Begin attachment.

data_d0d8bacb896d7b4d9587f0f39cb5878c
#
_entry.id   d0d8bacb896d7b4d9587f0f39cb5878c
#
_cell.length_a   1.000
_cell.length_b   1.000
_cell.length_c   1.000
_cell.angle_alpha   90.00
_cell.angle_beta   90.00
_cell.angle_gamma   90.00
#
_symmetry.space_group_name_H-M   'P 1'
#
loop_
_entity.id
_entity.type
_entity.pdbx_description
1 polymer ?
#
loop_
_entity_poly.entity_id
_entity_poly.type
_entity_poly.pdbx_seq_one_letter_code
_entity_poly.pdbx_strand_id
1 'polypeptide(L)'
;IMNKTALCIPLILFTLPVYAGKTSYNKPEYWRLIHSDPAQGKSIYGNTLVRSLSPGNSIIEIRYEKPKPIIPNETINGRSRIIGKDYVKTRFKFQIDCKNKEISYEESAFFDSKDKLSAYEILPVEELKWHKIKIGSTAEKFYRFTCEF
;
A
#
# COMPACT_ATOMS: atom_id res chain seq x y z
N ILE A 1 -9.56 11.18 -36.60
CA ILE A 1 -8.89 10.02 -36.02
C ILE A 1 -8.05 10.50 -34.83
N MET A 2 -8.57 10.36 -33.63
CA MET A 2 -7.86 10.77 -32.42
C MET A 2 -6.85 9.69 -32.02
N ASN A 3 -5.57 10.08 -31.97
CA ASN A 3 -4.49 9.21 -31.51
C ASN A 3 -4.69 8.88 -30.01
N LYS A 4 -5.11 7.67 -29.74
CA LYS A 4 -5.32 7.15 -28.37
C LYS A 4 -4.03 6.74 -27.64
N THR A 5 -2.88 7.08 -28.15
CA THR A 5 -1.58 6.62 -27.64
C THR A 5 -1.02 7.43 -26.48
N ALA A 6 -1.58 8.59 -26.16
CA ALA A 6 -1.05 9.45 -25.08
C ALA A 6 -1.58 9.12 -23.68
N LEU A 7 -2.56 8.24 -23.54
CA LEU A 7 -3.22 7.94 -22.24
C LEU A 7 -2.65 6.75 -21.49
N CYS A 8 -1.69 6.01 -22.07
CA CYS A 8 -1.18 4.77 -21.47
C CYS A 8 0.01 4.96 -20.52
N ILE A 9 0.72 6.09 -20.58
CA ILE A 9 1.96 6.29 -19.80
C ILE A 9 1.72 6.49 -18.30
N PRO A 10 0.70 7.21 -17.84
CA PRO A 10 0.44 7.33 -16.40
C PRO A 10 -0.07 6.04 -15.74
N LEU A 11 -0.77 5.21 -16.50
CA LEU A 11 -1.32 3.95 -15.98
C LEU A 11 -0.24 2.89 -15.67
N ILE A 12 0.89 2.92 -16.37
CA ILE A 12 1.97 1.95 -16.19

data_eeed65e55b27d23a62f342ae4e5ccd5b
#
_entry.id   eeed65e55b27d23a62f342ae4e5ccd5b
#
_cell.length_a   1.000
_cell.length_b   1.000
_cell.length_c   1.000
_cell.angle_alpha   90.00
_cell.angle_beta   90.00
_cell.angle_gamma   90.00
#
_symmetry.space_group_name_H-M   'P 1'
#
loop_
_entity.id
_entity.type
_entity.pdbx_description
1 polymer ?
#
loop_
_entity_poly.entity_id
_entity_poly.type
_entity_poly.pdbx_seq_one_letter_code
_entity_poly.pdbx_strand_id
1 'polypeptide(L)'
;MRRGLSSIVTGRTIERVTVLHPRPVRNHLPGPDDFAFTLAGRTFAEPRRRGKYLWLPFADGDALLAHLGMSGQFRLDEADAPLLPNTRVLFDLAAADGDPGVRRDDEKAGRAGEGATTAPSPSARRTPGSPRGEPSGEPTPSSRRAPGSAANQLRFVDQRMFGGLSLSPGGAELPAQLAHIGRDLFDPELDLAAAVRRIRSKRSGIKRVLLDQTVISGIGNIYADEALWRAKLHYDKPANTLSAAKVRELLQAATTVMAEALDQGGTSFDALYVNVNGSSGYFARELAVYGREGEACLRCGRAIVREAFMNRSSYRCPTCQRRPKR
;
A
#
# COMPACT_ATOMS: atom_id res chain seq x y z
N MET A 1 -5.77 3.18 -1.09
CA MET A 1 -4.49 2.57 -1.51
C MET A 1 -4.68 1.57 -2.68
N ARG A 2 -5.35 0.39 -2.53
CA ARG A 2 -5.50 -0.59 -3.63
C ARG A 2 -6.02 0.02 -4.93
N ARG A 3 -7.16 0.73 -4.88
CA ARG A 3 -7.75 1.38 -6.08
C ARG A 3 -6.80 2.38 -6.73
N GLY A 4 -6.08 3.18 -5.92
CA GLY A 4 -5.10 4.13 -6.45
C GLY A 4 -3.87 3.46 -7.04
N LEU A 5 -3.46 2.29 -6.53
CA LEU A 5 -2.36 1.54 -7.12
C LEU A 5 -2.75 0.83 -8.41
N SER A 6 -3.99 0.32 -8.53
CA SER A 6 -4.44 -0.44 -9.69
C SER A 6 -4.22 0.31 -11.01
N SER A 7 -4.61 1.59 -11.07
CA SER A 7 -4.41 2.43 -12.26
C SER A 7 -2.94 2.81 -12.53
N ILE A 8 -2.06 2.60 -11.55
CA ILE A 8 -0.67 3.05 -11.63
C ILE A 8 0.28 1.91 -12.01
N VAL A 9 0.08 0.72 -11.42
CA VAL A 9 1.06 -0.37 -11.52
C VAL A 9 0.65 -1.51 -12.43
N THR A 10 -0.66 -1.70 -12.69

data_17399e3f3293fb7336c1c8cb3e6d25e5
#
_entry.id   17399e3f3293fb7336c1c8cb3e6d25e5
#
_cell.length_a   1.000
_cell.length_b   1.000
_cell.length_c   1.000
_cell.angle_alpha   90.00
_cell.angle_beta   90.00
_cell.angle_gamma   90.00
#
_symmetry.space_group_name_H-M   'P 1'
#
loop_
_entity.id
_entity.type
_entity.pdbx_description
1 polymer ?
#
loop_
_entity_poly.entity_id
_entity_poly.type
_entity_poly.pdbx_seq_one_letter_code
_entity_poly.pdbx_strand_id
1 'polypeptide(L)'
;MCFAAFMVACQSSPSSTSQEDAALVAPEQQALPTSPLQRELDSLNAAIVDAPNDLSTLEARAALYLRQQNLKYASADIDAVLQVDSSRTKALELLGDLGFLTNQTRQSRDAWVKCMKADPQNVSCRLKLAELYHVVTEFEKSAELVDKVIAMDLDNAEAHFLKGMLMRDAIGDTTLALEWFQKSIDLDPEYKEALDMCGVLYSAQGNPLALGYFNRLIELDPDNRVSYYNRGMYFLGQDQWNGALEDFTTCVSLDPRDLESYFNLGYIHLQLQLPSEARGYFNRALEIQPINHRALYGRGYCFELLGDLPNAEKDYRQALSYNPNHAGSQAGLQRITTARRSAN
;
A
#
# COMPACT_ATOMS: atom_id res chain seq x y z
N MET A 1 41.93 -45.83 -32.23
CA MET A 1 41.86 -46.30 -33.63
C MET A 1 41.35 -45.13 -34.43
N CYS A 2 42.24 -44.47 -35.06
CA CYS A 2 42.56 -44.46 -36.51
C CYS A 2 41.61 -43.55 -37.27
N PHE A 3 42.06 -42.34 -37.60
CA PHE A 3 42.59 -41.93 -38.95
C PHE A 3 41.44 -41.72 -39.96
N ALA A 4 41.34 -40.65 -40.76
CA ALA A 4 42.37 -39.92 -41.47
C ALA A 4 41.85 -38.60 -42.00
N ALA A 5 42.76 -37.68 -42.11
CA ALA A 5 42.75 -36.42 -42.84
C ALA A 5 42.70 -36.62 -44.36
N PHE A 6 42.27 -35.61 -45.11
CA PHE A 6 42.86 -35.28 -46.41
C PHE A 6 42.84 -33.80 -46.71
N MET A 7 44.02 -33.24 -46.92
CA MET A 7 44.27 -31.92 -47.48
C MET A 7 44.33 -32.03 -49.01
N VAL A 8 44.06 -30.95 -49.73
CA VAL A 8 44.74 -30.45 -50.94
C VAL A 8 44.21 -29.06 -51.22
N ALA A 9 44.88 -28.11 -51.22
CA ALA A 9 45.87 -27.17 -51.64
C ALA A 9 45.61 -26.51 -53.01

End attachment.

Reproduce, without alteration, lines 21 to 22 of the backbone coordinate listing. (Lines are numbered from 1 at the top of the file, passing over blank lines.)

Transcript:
_entity_poly.entity_id
_entity_poly.type